Our safety checks failed to catch the bug before it hit production. We have integration tests for our compaction process that ran throughout the day on Feb 22. On Feb 22, 2016, at 12:29 pm PT, the change was deployed to our staging cluster and we forced a run of compaction and everything looked fine. On Feb 22, 2016, at 5:02 pm PT, the change was deployed to a single production replica, where we triggered a compaction process and observed the expected results again. However, none of these measures tested the case of multiple compaction runs in the context of late data.
Additionally, our automated alerting did not catch the problem. While they monitor drop-offs in write or query volume to the data servers, and the frequency and success rates of the compaction process, none of these metrics catch when compaction drops events.
To understand customer impact, we had to identify which Mixpanel projects had lost events and how many events were lost. To do so, we had to construct a timeline by coalescing logs from various servers and identifying a pattern of sudden drops in the count of accumulated data points. Once we identified the affected customers and the impact, we moved on to investigating data recovery strategies.
Possible data recovery strategies
Since recovering overwritten data off of hard disks is extremely sensitive to additional write operations, we immediately began the recovery process by running various file recovery tools. The data recovered via this method required further processing to identify and establish how correct it was. After writing the necessary tooling, we realized that the amount of data points which were recoverable was relatively small, due to the nature of how overwriting files affects the underlying blocks on the physical disks.
In parallel with our internal data recovery efforts, we reached out to various data recovery services and consulted with them about the situation. Unfortunately, because of how the data had been overwritten, none of these services could offer a better solution than the processes we already had in flight.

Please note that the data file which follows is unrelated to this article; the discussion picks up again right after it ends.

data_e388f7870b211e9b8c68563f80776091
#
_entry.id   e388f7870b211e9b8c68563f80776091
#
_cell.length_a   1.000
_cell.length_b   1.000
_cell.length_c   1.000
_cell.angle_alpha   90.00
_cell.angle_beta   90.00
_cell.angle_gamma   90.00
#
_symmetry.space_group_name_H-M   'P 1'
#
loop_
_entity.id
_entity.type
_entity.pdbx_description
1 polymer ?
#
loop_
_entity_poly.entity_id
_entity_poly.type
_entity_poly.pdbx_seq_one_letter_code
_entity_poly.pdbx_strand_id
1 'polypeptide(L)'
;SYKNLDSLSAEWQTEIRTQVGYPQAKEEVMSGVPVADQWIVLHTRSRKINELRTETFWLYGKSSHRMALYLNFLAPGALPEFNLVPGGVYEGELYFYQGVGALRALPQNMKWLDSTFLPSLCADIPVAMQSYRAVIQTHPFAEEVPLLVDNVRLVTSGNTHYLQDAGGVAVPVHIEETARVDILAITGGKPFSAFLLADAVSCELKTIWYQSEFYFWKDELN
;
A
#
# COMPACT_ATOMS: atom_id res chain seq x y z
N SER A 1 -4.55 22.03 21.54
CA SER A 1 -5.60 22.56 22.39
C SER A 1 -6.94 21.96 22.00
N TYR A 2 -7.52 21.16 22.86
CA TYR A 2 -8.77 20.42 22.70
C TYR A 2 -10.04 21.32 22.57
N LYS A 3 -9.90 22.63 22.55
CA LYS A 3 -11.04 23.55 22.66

Another opportunity for data recovery came from introspecting Live View snapshots. Our Live View infrastructure is what allows Mixpanel to surface a real-time stream of events for each project. Since Live View retains a limited number of the most recent events for each project, we were able to recover some amount of data by writing more tooling around extracting events from Live View and re-processing them. However, for high volume projects, Live View snapshots only contained a fraction of the necessary data.
We understand data availability is important for our customers, and we apologize for any inconvenience we may have caused. We are completing a full post-mortem to determine all of the steps we can take in the future to make sure an incident of this nature does not happen again. This will require making a number of changes to our code, tooling and monitoring. We will also follow up with an additional blog post describing these action items. If you have any questions regarding this incident, please don’t hesitate to reach out to Mixpanel Support email@example.com.